Born: July 18, 1841
Died: December 25, 1922
Town: Camden, New Jersey
Weston Dickson Fisler was born July 18, 1841 in Camden. For the first 100 years of professional baseball, common wisdom dictated that a child of privilege could never achieve star status in the sport. West Fisler was the exception that proved the rule. He was the son of Lorenzo Fisler, a noted doctor, popular lecturer and mayor of Camden. West first was exposed to baseball in the private schools he attended. He began playing competitively at age 18, for the Equity Club of Philadelphia.
These were the waning days of gentlemen’s baseball. Players were immaculately dressed and well-mannered. Throughout his career—even as the game became a more rough-and-tumble affair—West always took the field with a necktie and immaculate uniform. In 1866, he joined the Philadelphia Athletics. He would remain with that club through the five seasons of the American Association (1871–1975) and the first two years of the modern National League (1876 and 1877).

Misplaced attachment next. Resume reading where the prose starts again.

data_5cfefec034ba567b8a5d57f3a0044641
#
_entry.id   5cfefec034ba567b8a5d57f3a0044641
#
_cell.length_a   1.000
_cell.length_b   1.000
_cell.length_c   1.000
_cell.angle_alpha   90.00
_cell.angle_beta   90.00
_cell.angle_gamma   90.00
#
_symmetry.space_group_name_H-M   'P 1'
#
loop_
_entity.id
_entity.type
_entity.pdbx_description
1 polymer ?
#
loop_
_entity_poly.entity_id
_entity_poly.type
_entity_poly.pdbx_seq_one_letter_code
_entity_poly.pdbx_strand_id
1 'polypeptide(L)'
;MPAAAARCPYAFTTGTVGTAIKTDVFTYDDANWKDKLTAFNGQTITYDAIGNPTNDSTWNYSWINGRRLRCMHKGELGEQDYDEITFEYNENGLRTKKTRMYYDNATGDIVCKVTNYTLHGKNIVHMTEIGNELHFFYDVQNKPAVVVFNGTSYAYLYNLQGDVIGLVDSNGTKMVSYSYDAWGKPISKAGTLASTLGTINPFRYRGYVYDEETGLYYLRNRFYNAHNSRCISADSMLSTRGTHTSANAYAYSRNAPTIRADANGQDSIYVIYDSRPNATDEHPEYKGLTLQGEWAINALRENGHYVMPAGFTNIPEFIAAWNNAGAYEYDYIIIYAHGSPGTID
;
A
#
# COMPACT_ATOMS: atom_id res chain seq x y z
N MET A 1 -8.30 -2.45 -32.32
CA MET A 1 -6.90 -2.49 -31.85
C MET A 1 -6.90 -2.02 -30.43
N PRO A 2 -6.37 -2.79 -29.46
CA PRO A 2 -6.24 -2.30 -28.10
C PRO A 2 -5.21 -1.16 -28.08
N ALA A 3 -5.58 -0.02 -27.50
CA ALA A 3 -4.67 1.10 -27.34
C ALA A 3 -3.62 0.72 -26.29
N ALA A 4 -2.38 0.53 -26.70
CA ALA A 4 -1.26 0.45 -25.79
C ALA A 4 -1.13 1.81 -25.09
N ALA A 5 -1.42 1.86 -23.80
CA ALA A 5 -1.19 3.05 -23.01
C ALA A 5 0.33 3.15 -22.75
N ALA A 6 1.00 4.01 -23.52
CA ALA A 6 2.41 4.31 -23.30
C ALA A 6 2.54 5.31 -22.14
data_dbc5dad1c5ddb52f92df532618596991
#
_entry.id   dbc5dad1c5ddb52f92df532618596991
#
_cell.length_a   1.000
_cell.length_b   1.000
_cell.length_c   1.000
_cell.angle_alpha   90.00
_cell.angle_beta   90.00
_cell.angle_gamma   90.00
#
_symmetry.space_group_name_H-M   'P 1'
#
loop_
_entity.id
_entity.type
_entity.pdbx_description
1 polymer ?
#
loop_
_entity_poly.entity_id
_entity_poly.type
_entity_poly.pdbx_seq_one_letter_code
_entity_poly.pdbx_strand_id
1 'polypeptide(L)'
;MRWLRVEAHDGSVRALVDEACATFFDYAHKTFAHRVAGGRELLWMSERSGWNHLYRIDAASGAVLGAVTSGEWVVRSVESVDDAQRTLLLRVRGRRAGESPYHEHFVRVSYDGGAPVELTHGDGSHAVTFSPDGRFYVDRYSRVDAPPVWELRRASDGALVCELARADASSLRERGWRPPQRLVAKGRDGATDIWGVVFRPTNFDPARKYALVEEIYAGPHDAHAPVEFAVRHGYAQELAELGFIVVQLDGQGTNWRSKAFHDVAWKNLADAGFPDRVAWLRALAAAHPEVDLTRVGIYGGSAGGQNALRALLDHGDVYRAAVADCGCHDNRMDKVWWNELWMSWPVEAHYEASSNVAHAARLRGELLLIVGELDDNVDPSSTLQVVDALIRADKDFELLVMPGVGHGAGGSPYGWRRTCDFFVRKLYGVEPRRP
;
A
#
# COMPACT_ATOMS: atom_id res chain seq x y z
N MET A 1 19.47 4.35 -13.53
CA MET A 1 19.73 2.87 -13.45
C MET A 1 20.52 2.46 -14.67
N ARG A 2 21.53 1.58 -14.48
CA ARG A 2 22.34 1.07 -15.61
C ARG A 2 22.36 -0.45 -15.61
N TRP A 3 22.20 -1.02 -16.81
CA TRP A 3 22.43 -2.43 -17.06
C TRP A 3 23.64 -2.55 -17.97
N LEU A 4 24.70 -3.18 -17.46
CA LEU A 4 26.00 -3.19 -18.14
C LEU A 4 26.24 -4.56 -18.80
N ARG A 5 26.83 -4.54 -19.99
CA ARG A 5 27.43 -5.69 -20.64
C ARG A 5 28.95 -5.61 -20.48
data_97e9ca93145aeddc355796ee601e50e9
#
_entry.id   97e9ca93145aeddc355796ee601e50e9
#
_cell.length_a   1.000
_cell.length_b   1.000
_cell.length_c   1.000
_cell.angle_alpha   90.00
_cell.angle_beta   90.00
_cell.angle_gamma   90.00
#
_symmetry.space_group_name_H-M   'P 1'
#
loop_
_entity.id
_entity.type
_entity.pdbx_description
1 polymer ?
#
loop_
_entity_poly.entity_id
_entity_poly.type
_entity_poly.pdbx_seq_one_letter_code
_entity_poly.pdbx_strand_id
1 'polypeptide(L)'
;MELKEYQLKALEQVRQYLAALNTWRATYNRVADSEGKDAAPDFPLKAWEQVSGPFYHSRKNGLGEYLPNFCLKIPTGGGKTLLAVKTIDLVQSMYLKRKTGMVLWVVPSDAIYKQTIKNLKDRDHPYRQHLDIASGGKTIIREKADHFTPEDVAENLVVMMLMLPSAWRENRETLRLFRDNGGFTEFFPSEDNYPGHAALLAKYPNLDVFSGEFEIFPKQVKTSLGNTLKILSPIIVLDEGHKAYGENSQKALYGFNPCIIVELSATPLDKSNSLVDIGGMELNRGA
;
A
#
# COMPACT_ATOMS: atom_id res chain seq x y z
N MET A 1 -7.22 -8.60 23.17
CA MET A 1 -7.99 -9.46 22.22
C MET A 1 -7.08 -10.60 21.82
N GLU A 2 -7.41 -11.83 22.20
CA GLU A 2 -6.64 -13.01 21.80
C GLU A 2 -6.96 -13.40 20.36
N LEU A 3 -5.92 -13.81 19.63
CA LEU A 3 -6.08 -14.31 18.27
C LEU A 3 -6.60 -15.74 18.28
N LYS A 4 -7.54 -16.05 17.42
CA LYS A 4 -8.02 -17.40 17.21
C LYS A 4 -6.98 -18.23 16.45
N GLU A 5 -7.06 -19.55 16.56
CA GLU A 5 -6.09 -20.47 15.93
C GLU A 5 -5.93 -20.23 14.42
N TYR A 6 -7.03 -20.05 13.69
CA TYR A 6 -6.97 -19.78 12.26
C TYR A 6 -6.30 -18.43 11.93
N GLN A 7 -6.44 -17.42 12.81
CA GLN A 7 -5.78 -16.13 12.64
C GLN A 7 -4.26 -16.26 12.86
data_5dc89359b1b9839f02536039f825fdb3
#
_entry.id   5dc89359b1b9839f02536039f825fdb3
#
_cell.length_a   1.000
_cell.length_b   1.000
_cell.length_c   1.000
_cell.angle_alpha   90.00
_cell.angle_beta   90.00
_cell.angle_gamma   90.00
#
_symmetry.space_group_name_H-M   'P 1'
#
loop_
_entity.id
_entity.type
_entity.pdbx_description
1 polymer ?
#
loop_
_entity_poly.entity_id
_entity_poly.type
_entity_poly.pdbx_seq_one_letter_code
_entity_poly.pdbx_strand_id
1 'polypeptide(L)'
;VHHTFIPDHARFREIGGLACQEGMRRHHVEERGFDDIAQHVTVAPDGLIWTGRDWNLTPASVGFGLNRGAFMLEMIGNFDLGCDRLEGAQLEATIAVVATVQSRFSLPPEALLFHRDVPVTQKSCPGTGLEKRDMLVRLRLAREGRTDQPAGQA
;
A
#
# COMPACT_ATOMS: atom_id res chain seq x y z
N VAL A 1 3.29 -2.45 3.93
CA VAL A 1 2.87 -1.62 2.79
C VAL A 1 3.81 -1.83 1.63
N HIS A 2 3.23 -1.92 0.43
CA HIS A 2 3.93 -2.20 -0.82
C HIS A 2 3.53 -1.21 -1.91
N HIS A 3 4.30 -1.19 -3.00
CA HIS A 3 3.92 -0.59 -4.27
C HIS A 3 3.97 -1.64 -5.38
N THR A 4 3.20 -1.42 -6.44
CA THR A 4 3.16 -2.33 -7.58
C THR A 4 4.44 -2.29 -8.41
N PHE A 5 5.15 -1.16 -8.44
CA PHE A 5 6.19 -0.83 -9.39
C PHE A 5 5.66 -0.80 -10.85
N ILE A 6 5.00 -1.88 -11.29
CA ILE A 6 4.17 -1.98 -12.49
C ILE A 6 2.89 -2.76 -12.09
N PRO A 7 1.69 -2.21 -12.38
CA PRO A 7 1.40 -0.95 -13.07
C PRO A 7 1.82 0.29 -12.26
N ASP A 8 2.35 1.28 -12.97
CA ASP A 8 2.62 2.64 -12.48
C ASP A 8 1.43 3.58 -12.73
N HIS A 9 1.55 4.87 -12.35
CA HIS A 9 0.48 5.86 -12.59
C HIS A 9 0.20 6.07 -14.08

West was a good hitter and a great defensive first baseman. At a time before gloves, he was adept at snagging throws one-handed and also digging short hops out of the dirt. This despite the fact he stood barely five and a half feet tall and weighed less than 150 pounds. West’s finest season came from 1872 to 1875. He batted over
.330 each year and played both first and second base.
After baseball, West opened a haberdashery in Philadelphia and also worked for several law firms in the city. He was a fixture at Athletics home games for decades. He passed away at the age of 81 in 1922.